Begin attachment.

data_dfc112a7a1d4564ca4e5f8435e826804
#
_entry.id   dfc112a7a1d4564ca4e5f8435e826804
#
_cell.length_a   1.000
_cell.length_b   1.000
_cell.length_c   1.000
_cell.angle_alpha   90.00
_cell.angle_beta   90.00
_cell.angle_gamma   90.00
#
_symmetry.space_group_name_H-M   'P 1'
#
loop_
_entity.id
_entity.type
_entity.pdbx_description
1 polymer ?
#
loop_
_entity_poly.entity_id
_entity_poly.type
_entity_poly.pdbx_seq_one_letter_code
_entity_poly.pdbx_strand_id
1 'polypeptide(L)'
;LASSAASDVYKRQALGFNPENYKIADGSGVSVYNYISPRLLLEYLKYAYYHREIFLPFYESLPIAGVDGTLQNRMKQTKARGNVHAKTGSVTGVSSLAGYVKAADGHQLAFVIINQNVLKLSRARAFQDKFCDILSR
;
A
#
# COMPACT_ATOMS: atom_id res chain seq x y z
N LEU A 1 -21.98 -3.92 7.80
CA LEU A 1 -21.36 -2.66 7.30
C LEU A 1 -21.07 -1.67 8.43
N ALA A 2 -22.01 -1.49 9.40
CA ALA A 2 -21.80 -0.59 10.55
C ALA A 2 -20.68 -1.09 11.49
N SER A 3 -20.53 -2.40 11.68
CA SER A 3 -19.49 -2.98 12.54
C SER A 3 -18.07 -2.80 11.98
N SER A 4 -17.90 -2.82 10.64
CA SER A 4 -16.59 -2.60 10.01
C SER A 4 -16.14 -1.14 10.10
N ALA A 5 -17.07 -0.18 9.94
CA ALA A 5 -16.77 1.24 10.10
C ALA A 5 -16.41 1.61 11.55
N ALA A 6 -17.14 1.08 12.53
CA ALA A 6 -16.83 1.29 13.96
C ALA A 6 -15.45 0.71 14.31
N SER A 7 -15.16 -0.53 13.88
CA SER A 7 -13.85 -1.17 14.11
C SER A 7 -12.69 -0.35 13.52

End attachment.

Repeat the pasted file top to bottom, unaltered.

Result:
data_dfc112a7a1d4564ca4e5f8435e826804
#
_entry.id   dfc112a7a1d4564ca4e5f8435e826804
#
_cell.length_a   1.000
_cell.length_b   1.000
_cell.length_c   1.000
_cell.angle_alpha   90.00
_cell.angle_beta   90.00
_cell.angle_gamma   90.00
#
_symmetry.space_group_name_H-M   'P 1'
#
loop_
_entity.id
_entity.type
_entity.pdbx_description
1 polymer ?
#
loop_
_entity_poly.entity_id
_entity_poly.type
_entity_poly.pdbx_seq_one_letter_code
_entity_poly.pdbx_strand_id
1 'polypeptide(L)'
;LASSAASDVYKRQALGFNPENYKIADGSGVSVYNYISPRLLLEYLKYAYYHREIFLPFYESLPIAGVDGTLQNRMKQTKARGNVHAKTGSVTGVSSLAGYVKAADGHQLAFVIINQNVLKLSRARAFQDKFCDILSR
;
A
#
# COMPACT_ATOMS: atom_id res chain seq x y z
N LEU A 1 -21.98 -3.92 7.80
CA LEU A 1 -21.36 -2.66 7.30
C LEU A 1 -21.07 -1.67 8.43
N ALA A 2 -22.01 -1.49 9.40
CA ALA A 2 -21.80 -0.59 10.55
C ALA A 2 -20.68 -1.09 11.49
N SER A 3 -20.53 -2.40 11.68
CA SER A 3 -19.49 -2.98 12.54
C SER A 3 -18.07 -2.80 11.98
N SER A 4 -17.90 -2.82 10.64
CA SER A 4 -16.59 -2.60 10.01
C SER A 4 -16.14 -1.14 10.10
N ALA A 5 -17.07 -0.18 9.94
CA ALA A 5 -16.77 1.24 10.10
C ALA A 5 -16.41 1.61 11.55
N ALA A 6 -17.14 1.08 12.53
CA ALA A 6 -16.83 1.29 13.96
C ALA A 6 -15.45 0.71 14.31
N SER A 7 -15.16 -0.53 13.88
CA SER A 7 -13.85 -1.17 14.11
C SER A 7 -12.69 -0.35 13.52